with Karli Larson
The transition from stay-at-home mom to divorced-and-working-full-time mom can be challenging, and sometimes very lonely. Throw in a few cats, an ancient dog and one very brave boyfriend, and life gets downright crazy. Join me as I talk through my thoughts and struggles, my miscalculations and my triumphs. We're in this together, you and I.
When I'm not writing here you can find me over at work on the TisBest Philanthropy blog.
Fanny, my highly anxious, absurdly neurotic border collie mix, shoves her muzzle into my mother’s armpit. Fanny is a Velcro dog. Once a stray in Brooklyn, she barely escaped a fire with her life. She’s had it rough, and she likes to keep her human pack as close as possible, at all times.
“Fanny. Fanny. Enough,” says my mother. “How was she today? Did she go in the house?”
“Of course she did. I don’t want to talk about it.”
“You can’t live like this, Jennifer.”
“I made a commitment to her. Look at that face. What can I do? She’s the gentlest dog alive.”
“She needs a farm. Where she can be outside all day.”
“Because that’s so easy to find.”
Fanny wedges her nose deeper into my mother’s armpit and snuffles contentedly. My mother shakes her head with disapproval and rolls her eyes. This is not Her Cup of Tea, has never been.
My mother took in stray birds, turtles and rabbits when I was a child and nursed them back to health. My brother and I were allowed to have all manner of rodent pets: gerbils, hamsters, rats, guinea pigs (including the 13 who came to us infested with guinea pig lice). Dogs, however, were out of the question. And, of course, a dog was all I wanted.
“I don’t want something clicking around the house while I’m trying to sleep,” said my mother when I was in my teen years, and felt entitled to revisit the dog issue again. “No. Click, click, click, nails on the floor. No animals that you can’t put back in a cage at night.”
When I was entering my senior year of college and planning on living in a farmhouse with a friend and her new canine companion, I decided I, too, was ready for my first dog.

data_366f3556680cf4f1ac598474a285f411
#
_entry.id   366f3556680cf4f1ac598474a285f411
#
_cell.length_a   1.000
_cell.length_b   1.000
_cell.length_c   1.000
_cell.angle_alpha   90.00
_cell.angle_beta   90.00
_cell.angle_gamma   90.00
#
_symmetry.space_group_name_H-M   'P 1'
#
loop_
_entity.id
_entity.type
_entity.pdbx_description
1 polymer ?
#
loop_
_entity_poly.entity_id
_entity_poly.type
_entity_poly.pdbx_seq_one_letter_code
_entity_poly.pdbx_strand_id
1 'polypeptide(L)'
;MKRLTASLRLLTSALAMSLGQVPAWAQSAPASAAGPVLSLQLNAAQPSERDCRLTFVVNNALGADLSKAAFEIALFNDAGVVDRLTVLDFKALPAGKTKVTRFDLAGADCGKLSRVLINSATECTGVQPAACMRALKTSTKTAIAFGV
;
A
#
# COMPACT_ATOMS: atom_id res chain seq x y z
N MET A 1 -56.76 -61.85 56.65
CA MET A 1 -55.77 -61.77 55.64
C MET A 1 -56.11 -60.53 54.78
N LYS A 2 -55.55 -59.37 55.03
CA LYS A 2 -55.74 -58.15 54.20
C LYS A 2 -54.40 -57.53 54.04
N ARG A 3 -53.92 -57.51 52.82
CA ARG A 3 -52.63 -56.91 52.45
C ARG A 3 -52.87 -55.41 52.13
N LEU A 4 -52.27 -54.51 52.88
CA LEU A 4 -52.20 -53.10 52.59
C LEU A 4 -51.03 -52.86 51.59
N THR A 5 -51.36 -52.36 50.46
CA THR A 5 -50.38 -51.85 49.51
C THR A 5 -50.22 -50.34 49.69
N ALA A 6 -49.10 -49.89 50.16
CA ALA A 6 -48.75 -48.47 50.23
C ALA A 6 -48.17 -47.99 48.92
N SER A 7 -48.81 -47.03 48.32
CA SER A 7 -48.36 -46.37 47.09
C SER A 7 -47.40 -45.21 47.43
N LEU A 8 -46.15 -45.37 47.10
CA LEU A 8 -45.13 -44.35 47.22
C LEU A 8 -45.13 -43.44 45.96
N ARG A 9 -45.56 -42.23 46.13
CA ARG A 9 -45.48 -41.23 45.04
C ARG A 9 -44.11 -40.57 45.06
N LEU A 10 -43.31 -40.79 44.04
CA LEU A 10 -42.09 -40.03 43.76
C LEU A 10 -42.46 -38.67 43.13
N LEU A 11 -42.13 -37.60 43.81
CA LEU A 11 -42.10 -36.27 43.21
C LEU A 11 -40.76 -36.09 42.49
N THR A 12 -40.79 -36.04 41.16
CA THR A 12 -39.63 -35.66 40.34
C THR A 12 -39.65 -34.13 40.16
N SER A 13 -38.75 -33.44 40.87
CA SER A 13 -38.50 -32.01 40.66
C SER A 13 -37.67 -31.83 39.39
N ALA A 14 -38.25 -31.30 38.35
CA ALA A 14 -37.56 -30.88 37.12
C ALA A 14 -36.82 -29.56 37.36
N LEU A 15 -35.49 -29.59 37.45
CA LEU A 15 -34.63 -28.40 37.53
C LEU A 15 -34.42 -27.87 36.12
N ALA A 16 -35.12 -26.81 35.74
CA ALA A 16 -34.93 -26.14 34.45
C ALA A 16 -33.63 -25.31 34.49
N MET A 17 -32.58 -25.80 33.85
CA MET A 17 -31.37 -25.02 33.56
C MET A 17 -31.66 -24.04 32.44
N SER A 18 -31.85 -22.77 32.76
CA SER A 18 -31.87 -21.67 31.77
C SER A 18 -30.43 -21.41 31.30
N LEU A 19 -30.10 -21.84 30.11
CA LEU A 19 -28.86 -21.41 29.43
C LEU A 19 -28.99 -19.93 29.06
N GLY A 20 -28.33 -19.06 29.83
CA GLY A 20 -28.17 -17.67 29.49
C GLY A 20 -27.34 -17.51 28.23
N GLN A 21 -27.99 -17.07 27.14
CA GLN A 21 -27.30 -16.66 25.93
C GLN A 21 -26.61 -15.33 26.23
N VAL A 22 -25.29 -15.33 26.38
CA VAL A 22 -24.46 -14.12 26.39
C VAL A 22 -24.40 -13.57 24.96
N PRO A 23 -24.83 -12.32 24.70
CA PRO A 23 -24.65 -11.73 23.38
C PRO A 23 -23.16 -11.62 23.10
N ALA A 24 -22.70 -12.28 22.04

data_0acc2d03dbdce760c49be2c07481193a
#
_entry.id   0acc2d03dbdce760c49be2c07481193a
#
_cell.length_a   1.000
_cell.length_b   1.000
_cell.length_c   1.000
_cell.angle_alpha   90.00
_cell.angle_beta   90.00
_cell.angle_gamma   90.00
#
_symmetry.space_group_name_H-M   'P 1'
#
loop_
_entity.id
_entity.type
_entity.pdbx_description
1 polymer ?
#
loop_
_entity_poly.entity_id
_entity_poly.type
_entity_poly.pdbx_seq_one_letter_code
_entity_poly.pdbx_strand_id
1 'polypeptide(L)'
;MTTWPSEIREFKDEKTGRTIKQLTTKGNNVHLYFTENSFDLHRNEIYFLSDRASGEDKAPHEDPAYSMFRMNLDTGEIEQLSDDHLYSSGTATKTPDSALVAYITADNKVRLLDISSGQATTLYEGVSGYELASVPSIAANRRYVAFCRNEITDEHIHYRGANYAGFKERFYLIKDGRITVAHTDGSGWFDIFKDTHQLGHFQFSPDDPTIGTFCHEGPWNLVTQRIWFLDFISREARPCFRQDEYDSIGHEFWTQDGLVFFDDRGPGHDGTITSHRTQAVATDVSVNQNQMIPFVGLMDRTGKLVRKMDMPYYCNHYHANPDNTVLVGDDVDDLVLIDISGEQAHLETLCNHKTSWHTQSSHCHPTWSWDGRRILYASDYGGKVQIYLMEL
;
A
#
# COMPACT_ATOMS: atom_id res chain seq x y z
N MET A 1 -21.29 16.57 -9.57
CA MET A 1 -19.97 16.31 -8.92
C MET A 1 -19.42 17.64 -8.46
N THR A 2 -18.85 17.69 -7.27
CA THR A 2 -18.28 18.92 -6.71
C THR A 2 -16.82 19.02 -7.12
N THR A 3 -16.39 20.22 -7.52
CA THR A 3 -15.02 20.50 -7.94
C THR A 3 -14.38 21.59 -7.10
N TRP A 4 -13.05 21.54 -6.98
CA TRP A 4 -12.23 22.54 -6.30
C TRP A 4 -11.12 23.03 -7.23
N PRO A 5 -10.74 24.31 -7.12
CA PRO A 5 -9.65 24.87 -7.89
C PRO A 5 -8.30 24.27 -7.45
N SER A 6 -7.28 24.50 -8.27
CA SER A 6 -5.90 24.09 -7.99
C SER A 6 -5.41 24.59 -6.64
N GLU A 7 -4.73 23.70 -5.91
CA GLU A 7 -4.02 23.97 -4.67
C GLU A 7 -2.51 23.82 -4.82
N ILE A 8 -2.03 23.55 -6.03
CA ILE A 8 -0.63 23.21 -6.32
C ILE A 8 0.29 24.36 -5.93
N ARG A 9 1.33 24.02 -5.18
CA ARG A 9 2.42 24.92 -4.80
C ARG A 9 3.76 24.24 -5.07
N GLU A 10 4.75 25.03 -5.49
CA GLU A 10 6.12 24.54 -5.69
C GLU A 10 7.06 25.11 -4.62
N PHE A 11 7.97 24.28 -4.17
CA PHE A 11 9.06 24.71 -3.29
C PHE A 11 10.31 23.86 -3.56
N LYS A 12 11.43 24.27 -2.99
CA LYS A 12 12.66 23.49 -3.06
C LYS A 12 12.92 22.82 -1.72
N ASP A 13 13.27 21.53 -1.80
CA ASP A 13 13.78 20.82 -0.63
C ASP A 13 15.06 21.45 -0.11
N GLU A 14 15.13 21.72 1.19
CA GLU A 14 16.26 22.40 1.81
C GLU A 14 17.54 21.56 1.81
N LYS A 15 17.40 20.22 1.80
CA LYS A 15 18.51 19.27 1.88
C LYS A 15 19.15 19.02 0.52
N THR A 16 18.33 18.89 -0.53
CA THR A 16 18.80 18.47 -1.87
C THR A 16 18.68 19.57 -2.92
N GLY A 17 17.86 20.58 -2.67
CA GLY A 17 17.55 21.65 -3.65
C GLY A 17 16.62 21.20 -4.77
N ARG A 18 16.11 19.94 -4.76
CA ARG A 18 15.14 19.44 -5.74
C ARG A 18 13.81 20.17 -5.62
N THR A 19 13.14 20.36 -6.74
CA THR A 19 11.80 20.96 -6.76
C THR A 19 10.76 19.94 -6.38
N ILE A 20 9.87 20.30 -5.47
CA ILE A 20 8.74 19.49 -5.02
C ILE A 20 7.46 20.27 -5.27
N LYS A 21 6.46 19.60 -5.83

But I was at home that summer, and my mother was having none of it.
Somehow, my father, my brother and I managed to talk her into a Vietnamese pot-bellied pig instead. Somehow I managed to talk myself into a Vietnamese pot-bellied pig instead. We pulled up to a dark garage. A man waved us inside, where there was a playpen full of black, wriggling baby pigs.
“I’ve got this,” said my father. “I worked on a farm.” This was news to my brother and me. We swapped looks as my father tossed his cigarette butt and scooped up one shiny piglet.
The piglet shrieked like demon spawn. Pig of Satan.
My mother, more horrified than I’ve ever seen her, blurted out, “MAYBE IT’S TIME JENNIFER DID GET A DOG.”
My father plopped the piglet back in the playpen and hurried back to the car. He backed out of the pig man’s driveway and drove us to the nearest animal shelter, where my brother spied a collie-shepherd-husky puppy with dark ears and insouciant eyes. “That’s the one,” my brother said. “That’s your dog.”
In front of the shelter staff, my mother insisted this was a terrible mistake—a dog, during my senior year of college in Iowa! Idiotic! She retracted her statement about this being my time for a dog, pleading pig duress.
Understandably, the shelter staff was less than thrilled with our family, and wisely urged us to think it over for a few days.
My father stopped speaking to my mother. My mother stopped speaking to my father and to me: dog detente.
The shelter manager called on Monday, saying, “If you want that puppy, you need to come get him today, because someone else is looking at him.”
My mother threw up her hands in disgust at this news. My brother told me to go for it. My father said, “Jennifer, GET THE G@$DAMN DOG ALREADY.”
“I’m going to need your car,” I said.
My father and I went together to fetch Mr. F, who crawled up into the rear window of the car and watched the insane I-95 traffic with preternatural doggie calm. “Is he okay, you think?” I remember asking my father, who was chain-smoking at the wheel, as was his wont.
“Jennifer. LOOK at him. Does he look worried?”
Mr. F was with me for 16 years. When he died in 2007, as my marriage and my life as I knew it was beginning to unravel, I cried for three months, daily. He was my soul dog, the beginning of my weakness for stray shepherds and shepherd mixes. His combination of smarts, sensitivity and tractability did me in, in the best way. By no means was he an easy pup — on the contrary, he was a wily coyote, savvy and slippery and alpha — but we matured together, and the relationship remains one of the finest of my life.